Gary Hallman is an educator and an artist whose creative work is based in photography. He received his M.F.A. in 1971 from the University of Minnesota. His work has been exhibited in national and international solo and group exhibitions since the late 60s and is represented in major national collections. He is a professor in the Department of Art, University of Minnesota. www.garyhallman.com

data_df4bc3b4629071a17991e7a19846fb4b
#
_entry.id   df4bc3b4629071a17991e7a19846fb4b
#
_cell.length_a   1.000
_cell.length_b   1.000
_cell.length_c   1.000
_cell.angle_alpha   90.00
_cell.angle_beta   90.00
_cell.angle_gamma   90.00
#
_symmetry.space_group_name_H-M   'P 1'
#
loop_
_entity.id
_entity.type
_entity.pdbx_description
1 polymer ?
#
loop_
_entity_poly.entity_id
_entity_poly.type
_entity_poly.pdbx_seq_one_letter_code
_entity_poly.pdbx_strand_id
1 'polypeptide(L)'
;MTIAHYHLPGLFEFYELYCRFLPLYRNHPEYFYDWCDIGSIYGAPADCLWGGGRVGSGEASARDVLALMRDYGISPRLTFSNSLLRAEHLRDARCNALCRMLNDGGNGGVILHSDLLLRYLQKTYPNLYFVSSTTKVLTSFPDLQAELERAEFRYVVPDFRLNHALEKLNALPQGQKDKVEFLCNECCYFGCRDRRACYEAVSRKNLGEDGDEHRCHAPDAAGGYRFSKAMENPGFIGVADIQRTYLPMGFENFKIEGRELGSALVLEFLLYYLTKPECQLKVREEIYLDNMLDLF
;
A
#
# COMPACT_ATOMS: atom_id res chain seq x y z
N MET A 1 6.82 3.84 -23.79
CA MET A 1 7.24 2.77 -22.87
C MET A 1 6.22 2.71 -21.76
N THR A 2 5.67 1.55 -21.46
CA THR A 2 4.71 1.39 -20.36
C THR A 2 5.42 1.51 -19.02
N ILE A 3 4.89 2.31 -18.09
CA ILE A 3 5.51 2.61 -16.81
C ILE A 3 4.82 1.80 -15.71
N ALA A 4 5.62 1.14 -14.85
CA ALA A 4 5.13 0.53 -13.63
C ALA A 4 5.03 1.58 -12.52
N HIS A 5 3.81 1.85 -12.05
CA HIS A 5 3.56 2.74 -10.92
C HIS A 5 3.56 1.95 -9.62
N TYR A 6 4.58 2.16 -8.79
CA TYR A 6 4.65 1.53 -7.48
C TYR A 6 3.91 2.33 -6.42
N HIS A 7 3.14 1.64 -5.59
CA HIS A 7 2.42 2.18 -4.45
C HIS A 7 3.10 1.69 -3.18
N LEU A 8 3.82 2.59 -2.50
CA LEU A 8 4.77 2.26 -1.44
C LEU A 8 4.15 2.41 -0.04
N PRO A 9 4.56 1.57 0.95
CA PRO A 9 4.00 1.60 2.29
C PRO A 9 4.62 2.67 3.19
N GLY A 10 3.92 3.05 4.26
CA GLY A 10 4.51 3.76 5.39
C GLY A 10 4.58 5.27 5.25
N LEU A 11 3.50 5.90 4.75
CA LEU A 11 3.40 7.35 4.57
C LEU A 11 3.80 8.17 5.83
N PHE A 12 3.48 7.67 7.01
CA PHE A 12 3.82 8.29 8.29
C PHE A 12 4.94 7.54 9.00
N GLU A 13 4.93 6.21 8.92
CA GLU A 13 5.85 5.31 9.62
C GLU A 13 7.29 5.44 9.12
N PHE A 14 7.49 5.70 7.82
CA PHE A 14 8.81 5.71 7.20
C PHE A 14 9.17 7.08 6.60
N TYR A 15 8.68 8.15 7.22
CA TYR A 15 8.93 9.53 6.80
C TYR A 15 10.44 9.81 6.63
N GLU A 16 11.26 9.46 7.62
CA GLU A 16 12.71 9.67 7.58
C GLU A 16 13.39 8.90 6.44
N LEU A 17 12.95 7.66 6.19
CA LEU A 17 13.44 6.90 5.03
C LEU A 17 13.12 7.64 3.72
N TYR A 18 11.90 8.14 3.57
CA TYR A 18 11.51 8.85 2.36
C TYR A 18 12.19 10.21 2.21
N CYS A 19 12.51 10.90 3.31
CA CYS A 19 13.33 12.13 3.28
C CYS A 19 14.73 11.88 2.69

While working on a curatorial project with the Tehran Museum of Contemporary Art in 2001, I was offered the opportunity to visit Iran’s National Carpet Museum. The experience of standing before those large tapestries and carpets was powerfully moving. Their generosity of spirit, density and color, and the elegance of their formal complexity offered nuanced new meanings to the word “beauty,” a term and idea often marginalized in discussions of contemporary American art. It immediately engaged my interest in both how the idea/ideal of the landscape is typically described in photography and painting…It is my hope that this work offers the viewer the same pleasures I find in the challenge of making them, and that the inherent elements of photography, those that define Roland Barthes “message without a code,” all conspire together to engage the mind as well as the heart.